Once you have made your application, you will probably be contacted by an agent from the Bureau, who will interview you and investigate your claim. You have a duty under the agreement to co operate with the Bureau and its agents.

If your claim is rejected you have the right to appeal the decision. The appeal will be dealt with by an arbitrator in the first instance. Notice of any appeal against a decision must be made in writing to the Bureau within six weeks.

There are a number of exceptions that seek to exclude claimants who were involved in or had knowledge of some crime associated with the use of the vehicle responsible for the death or injury.

The basis of the award is intended to reflect the sort of award that a claimant could expect to recover in a normal civil claim pursued through the courts.

Immediately after the accident:

If you suspect that the driver or one of the drivers responsible for your injury may have given false particulars or be untraced then you must act promptly to preserve your right to claim compensation.

Under Clause 1 of the 1996 Agreement the accident must be reported to the police within 14 days or as soon as the applicant reasonably can. Furthermore, you must also co-operate with the police in any subsequent enquiries. If you fail to do so then you will have failed to satisfy a vital condition precedent and your claim will probably be rejected by the Bureau.

If a hit and run driver is eventually traced and or prosecuted then the 1996 Agreement will no longer apply. Any existing application under the Untraced Drivers’ Agreement will usually be allowed to stand as a claim under the Uninsured Drivers’ Agreement. In cases of doubt, it would be prudent to ask the Bureau to accept the application as registered under both the Uninsured and Untraced Drivers’ Agreements.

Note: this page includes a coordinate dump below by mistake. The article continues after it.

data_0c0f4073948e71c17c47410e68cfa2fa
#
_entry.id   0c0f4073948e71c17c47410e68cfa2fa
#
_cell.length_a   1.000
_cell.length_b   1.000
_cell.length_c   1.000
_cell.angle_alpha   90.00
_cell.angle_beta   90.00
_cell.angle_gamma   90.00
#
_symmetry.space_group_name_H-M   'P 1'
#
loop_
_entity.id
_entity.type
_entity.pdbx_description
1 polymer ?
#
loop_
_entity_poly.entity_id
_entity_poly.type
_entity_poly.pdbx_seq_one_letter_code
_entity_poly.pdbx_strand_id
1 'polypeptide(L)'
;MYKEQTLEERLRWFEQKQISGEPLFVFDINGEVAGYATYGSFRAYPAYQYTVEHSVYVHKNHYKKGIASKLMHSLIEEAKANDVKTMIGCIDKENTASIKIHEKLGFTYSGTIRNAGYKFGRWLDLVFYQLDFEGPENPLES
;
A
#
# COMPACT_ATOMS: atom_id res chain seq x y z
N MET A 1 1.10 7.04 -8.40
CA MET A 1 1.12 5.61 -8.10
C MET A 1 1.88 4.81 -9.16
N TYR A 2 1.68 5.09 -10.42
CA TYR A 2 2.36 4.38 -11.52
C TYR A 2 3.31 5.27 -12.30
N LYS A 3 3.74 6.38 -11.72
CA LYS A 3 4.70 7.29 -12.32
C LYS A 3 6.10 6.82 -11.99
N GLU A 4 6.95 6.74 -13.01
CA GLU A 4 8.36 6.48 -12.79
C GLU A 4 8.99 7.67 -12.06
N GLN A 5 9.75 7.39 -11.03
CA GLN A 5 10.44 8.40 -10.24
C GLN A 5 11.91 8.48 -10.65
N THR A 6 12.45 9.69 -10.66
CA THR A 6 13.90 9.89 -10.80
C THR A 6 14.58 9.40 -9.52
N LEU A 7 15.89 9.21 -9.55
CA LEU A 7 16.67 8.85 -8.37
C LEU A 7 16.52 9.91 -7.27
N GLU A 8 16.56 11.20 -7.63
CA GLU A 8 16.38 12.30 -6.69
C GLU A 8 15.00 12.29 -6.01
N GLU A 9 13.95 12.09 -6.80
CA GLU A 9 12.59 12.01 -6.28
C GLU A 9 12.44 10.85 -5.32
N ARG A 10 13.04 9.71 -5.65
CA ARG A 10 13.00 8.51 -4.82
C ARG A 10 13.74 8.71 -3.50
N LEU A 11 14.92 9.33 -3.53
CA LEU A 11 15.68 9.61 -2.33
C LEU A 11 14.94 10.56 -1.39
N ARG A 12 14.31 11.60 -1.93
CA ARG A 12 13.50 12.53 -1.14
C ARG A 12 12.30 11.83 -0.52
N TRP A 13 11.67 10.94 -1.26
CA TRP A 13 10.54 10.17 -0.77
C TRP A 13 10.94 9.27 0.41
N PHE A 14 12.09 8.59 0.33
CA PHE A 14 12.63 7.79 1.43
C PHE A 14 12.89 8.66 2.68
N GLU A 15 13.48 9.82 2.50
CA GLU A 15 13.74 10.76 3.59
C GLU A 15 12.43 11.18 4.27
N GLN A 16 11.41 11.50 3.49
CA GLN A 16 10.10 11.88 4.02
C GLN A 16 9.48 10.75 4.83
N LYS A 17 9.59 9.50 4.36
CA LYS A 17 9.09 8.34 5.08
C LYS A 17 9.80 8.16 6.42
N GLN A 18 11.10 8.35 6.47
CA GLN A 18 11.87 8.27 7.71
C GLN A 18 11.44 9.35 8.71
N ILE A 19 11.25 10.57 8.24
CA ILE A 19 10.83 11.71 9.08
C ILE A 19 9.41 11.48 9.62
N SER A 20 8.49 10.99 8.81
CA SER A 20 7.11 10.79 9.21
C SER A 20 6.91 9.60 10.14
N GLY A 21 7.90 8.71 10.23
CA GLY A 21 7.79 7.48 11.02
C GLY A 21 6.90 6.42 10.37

Claims against uninsured drivers are not covered by this agreement. A separate application should be made to the Bureau direct under the Uninsured Drivers’ Agreement 1999. Compensation under that agreement covers personal injury and property damage. Where there is any doubt as to whether the Defendant is untraced or not, it would be wise to make an application under both agreements.

The Untraced Drivers’ Agreement 2003

This Agreement applies to all accidents occurring after 14 February 2003.

Immediately after the accident

Before you can qualify for compensation under this scheme you must be able to produce evidence to show that you reported the accident to the police within the following timescales:

Property damage: 5 days

Injury: 14 days

or as soon as reasonably practicable in either case.

The right to claim compensation under this scheme is hedged with qualifications and pre conditions, which if not met will disqualify you from recovering any compensation. Some further examples are:

For property damage claims: various limitations

  • There is a nine-month limitation period for making an application but with two-year extension provided that the application is made as soon as practicable.
  • Property damage is not recoverable where other vehicle untraced.
  • The MIB currently apply a £300 excess and £25,000 limit on such claims, but this is presently being challenged as it infringes the 5th EU Motor Insurance Directive.
  • Deduction of certain insurance payments.
  • It is not possible to recover your insurers’ outlay.

For claims for death or injury

  • Here, a more reasonable three-year limitation period applies for presenting the application but with a 15-year extension provided it is presented as soon as practicable after the Claimant became or ought reasonably to have become aware of the existence of bodily injury.
  • If a separate application for property damage is made, the Bureau will evade liability if the injury claim is not applied for within the relevant period. Notice for one is insufficient for the other.

The Bureau will make a slightly more generous contribution towards your costs under the 2003 Agreement.